Do masks really protect us? Are children less vulnerable to COVID-19? And why do scientists hope you avoid indoor bars? This week, GZERO World is taking all of our burning questions about the latest in the pandemic to a Harvard epidemiologist. Marc Lipsitch is a Professor in the Department of Epidemiology at the Harvard T.H. Chan School of Public Health and the Director of the Center for Communicable Disease Dynamics. So, he knows his stuff!
Carl Bildt, former Prime Minister and Foreign Minister of Sweden, with the view from Europe:
Will Hungary's move to end "rule by decree" minimize Viktor Orban's authority?
Well, the answer to that one is no. They have evidently felt the need for some facelift on the nature of what is going on in Hungary. They've done that. But it doesn't change anything of the substance. He's ruling in an increasingly authoritarian manner in his country.
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Are we in the middle of a technological revolution?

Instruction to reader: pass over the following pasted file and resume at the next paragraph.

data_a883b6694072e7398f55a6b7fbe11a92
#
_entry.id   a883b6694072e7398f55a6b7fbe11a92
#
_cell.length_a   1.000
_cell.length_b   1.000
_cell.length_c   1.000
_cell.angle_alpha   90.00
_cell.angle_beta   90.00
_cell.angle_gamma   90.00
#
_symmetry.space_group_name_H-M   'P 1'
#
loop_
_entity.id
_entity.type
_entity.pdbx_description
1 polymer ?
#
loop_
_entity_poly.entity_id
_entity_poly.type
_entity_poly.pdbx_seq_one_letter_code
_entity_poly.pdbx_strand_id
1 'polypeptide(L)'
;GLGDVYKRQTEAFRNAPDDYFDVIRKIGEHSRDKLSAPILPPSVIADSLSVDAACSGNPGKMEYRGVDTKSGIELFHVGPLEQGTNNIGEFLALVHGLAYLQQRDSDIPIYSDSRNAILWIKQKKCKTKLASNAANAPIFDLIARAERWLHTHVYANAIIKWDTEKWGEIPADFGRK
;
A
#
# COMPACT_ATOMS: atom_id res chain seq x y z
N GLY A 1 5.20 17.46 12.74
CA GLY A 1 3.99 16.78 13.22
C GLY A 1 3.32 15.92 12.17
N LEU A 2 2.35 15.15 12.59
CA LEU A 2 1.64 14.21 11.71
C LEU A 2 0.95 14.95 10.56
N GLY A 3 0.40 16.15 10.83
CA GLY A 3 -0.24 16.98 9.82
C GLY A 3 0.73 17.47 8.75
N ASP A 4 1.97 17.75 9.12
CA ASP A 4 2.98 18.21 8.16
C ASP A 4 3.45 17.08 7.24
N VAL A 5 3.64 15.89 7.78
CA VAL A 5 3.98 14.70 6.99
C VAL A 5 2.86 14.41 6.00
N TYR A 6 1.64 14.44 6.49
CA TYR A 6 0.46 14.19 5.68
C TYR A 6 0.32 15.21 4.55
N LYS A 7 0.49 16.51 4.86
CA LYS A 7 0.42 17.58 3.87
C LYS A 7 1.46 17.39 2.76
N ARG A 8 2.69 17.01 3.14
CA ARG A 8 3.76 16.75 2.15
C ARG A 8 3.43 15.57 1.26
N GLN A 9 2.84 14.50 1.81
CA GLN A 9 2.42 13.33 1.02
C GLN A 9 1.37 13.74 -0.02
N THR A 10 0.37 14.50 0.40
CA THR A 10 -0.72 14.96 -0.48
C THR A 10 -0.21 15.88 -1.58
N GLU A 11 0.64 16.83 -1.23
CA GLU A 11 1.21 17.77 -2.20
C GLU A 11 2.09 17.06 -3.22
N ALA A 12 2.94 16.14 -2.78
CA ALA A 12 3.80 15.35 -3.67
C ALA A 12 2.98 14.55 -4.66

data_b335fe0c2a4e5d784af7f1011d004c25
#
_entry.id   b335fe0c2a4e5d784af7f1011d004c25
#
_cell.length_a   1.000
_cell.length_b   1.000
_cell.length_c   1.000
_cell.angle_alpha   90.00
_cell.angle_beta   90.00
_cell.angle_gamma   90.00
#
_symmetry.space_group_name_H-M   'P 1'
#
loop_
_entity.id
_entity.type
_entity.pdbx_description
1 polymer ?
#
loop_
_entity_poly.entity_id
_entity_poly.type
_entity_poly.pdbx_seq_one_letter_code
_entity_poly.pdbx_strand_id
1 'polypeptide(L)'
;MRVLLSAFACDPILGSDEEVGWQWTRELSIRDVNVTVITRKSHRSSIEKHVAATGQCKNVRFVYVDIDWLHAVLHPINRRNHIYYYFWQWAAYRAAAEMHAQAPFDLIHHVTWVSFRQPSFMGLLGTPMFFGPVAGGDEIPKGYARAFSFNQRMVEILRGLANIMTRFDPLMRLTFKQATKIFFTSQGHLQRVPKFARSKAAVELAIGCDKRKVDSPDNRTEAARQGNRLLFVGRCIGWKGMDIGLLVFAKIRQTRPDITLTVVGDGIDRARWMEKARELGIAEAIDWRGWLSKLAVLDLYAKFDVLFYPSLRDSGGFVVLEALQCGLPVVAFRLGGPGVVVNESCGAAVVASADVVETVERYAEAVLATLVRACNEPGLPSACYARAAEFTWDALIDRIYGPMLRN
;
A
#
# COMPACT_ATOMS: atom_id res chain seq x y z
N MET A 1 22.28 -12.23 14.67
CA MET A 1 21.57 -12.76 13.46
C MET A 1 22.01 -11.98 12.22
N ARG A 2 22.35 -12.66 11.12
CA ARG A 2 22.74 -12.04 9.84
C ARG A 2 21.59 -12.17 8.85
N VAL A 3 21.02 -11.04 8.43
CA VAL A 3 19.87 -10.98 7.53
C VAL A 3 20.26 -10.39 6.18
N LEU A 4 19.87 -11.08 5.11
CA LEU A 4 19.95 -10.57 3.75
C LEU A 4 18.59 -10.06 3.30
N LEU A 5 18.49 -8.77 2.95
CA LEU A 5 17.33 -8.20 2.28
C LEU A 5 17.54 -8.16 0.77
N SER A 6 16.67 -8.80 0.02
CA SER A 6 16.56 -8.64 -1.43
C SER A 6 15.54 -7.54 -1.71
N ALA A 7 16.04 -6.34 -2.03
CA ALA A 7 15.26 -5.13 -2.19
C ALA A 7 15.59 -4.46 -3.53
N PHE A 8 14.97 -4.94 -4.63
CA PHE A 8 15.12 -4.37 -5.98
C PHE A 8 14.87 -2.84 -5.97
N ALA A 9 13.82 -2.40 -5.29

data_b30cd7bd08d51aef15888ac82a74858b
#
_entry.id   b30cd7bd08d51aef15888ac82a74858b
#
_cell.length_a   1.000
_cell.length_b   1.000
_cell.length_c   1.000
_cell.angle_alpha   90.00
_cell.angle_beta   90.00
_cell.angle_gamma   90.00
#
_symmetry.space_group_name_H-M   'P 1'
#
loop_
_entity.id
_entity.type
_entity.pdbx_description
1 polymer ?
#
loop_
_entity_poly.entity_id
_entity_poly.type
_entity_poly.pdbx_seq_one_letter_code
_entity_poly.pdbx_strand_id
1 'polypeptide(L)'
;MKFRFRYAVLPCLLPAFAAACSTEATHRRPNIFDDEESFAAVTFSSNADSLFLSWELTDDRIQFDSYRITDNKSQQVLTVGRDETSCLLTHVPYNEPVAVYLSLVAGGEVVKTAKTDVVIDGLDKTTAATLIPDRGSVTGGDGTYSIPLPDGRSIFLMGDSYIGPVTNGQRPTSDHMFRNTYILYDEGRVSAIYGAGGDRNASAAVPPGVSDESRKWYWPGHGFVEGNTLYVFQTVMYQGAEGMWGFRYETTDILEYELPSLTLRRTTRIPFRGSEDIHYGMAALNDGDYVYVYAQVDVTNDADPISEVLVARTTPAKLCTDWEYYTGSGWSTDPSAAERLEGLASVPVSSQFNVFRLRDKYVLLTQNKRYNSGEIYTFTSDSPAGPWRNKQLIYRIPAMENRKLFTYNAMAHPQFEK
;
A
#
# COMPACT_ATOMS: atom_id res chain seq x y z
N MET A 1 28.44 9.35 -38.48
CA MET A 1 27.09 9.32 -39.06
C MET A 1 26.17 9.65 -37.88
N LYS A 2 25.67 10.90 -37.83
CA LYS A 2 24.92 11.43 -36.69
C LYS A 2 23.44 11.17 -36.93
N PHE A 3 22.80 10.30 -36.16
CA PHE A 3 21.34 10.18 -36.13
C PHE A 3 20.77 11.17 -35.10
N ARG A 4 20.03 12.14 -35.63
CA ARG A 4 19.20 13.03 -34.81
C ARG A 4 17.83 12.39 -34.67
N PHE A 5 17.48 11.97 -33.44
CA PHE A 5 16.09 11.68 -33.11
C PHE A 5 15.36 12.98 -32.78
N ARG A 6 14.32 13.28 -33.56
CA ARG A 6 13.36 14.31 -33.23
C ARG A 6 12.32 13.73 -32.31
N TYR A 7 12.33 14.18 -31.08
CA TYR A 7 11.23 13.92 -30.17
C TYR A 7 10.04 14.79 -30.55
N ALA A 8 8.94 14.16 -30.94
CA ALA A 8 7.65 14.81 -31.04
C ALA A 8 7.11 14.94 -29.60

Yes? I feel like a technological revolution should feel more empowering and exciting. It should feel like something good as opposed to something catastrophic. But if you define it as a moment when there's a lot of technological change that will last for years or decades, yes. Think about the way that health, education, working from home are going to change. There are lots of inventions right now because of coronavirus that will stick with us.
I continue to see incredible polarization: the United States is a hot mess, a disaster, vs no, best response ever, depending on what side of the political agenda you're on. I think that the US response so far, continues to be mediocre.
The big story: people dying. Trump should not have been a cheerleader. He said less than 100,000 would be great. Now, even the most conservative model the US government is using is now expecting 147,000 deaths by August. Well over 150,000 by election day. Trump will say, if I had done nothing, we would have 2.2 million deaths, framing for advertising. But it's hard to sell that.
What will digital contact tracing apps look like and how will they work?
Well, the basic idea is that if you opt in to one of these apps, your phone will use Bluetooth, it will scan, look for other devices that are also being used by people who have opted in. If one of you test positive for coronavirus, the other will get a notification and can then take corrective action. There are a lot of different ways these are being built, but that's the idea.